Antioxidants as Monotherapy in Coronary Heart Disease

The clinical success of antioxidant-based therapies has been extremely limited.22 Several studies have explored the potential contribution that supplementation with antioxidant-based natural vitamins, such as vitamin C or vitamin E, might play in reducing cardiovascular risk, with inconsistent results. In primary prevention studies, the Antioxidant Supplementation in Atherosclerosis Prevention (ASAP) trial followed subjects on supplemental vitamin E or vitamin C for 3 years. Supplementation with vitamin C or vitamin E did not reduce the progression of atherosclerosis compared to placebo. Instead, vitamin E appeared to produce a small disease-promoting effect. A recent examination of the combined data from secondary prevention trials treating over 81 000 patients with vitamin E concluded that vitamin E therapy produced no significant reduction in coronary events. Similar results were observed using vitamin E in combination with other antioxidants where the combination of antioxidant therapies had no significant effect in reducing coronary events or in some cases actually worsened outcomes.22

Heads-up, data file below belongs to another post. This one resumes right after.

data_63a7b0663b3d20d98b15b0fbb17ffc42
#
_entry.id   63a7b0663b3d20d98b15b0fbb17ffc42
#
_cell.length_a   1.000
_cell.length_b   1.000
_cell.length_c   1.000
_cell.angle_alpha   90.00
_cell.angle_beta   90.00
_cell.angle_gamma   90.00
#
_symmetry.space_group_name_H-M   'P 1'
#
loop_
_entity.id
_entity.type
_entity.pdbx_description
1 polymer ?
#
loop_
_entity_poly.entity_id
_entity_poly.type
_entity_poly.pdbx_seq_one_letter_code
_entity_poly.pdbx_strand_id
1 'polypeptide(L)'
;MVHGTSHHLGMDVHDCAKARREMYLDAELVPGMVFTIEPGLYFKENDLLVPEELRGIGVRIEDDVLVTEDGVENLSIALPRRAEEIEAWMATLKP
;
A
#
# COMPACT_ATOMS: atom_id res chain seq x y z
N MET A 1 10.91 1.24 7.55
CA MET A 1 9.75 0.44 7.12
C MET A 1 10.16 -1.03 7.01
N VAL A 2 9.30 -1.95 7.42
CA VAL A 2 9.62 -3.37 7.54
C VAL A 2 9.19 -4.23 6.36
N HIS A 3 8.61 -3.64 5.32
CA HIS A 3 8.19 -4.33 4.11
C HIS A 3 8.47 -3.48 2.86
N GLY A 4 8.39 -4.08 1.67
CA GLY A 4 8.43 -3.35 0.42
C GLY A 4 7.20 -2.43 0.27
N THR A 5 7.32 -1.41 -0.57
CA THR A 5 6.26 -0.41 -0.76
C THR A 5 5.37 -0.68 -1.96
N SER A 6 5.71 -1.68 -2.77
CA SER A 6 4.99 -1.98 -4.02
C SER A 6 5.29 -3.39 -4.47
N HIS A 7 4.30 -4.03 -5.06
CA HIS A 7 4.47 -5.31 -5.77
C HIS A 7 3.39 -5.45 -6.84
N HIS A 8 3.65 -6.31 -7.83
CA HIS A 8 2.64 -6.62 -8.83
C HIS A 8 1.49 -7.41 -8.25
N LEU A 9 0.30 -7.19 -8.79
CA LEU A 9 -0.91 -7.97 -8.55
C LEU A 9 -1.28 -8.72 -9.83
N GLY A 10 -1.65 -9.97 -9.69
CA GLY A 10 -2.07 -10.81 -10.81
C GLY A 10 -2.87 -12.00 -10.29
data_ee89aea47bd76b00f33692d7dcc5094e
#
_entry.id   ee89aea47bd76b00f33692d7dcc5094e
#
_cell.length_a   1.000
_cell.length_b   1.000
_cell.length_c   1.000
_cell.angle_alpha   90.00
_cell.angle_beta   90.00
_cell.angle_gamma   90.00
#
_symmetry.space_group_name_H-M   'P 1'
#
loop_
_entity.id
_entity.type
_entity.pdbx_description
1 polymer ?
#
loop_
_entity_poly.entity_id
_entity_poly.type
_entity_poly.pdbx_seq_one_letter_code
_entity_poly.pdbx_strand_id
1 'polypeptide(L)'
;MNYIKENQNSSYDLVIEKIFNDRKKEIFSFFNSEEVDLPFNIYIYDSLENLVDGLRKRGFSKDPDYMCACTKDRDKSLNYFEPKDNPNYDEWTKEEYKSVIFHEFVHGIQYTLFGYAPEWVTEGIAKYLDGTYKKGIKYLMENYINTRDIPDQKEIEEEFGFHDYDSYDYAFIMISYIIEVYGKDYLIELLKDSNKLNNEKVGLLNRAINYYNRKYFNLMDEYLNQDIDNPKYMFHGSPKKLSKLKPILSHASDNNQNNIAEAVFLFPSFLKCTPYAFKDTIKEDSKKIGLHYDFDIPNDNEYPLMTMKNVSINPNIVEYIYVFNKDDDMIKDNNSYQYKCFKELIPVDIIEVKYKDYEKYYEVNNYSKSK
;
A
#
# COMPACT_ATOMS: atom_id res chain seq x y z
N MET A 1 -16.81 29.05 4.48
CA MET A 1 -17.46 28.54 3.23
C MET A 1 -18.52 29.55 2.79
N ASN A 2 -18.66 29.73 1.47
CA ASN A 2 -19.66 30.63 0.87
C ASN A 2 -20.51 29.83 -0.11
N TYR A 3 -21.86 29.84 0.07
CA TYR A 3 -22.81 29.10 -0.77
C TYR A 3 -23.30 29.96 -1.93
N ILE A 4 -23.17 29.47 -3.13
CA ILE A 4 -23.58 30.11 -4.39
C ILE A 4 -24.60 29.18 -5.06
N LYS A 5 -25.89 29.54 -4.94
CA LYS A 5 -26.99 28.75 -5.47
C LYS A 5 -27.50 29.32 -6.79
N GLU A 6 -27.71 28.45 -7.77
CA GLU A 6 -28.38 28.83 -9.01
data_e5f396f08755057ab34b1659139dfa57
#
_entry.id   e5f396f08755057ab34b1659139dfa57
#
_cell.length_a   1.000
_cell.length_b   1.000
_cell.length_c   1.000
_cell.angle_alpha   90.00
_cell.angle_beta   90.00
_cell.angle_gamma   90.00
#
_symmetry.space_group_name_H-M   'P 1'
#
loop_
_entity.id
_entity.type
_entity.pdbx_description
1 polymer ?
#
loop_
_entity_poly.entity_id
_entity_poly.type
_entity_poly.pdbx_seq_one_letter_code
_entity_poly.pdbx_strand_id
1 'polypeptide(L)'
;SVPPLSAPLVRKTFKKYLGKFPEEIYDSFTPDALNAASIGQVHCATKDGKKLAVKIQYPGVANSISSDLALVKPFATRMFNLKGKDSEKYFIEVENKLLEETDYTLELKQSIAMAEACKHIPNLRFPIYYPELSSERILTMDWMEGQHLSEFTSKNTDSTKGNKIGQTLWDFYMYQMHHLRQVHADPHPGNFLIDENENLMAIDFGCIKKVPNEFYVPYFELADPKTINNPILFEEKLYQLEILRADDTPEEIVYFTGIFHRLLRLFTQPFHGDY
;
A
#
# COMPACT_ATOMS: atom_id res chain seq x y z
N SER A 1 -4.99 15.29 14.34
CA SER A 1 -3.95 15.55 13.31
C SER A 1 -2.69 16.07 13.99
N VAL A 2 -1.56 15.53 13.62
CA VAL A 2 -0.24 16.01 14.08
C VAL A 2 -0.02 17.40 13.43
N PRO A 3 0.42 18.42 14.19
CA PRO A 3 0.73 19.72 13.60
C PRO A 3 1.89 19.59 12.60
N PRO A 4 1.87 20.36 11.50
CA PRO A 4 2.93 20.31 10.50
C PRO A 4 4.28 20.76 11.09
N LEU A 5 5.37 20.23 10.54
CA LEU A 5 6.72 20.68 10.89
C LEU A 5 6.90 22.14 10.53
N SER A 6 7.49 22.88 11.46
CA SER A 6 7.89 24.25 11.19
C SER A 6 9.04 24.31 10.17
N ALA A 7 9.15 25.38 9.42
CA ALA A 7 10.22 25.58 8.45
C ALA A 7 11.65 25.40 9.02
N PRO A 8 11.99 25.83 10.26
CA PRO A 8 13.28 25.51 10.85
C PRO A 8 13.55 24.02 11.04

Probucol 11 is a synthetic, highly lipophilic, phenolic antioxidant capable of interfering with both one- and two-electron oxidations.22 Probucol demonstrated potent antiatherogenic properties in animal studies and was effective in lowering plasma LDLc levels in animals and in hypercholesterolemic patients. Probucol reduces atherogenesis at least in part by reducing LDL oxidation. In clinical trials, patients with mean baseline LDLc levels of 166 mg dL _ 1 treated with probucol at 500 mg b.i.d. for up to 24 months, attained a modest 24-26% reduction in LDLc but their HDLc was also lowered by 21%. This response was accompanied by an approximate 14% decrease in intima media thickness (IMT) and a corresponding 14% reduction in coronary events.55 These results confirm the potential of novel antioxidant-based therapies as CHD treatments. Unfortunately, serious concerns remain about the safety of chronic dosing with high doses of probucol since both the parent drug and its metabolites have been associated with QTc prolongation and fatal arrhythmia.

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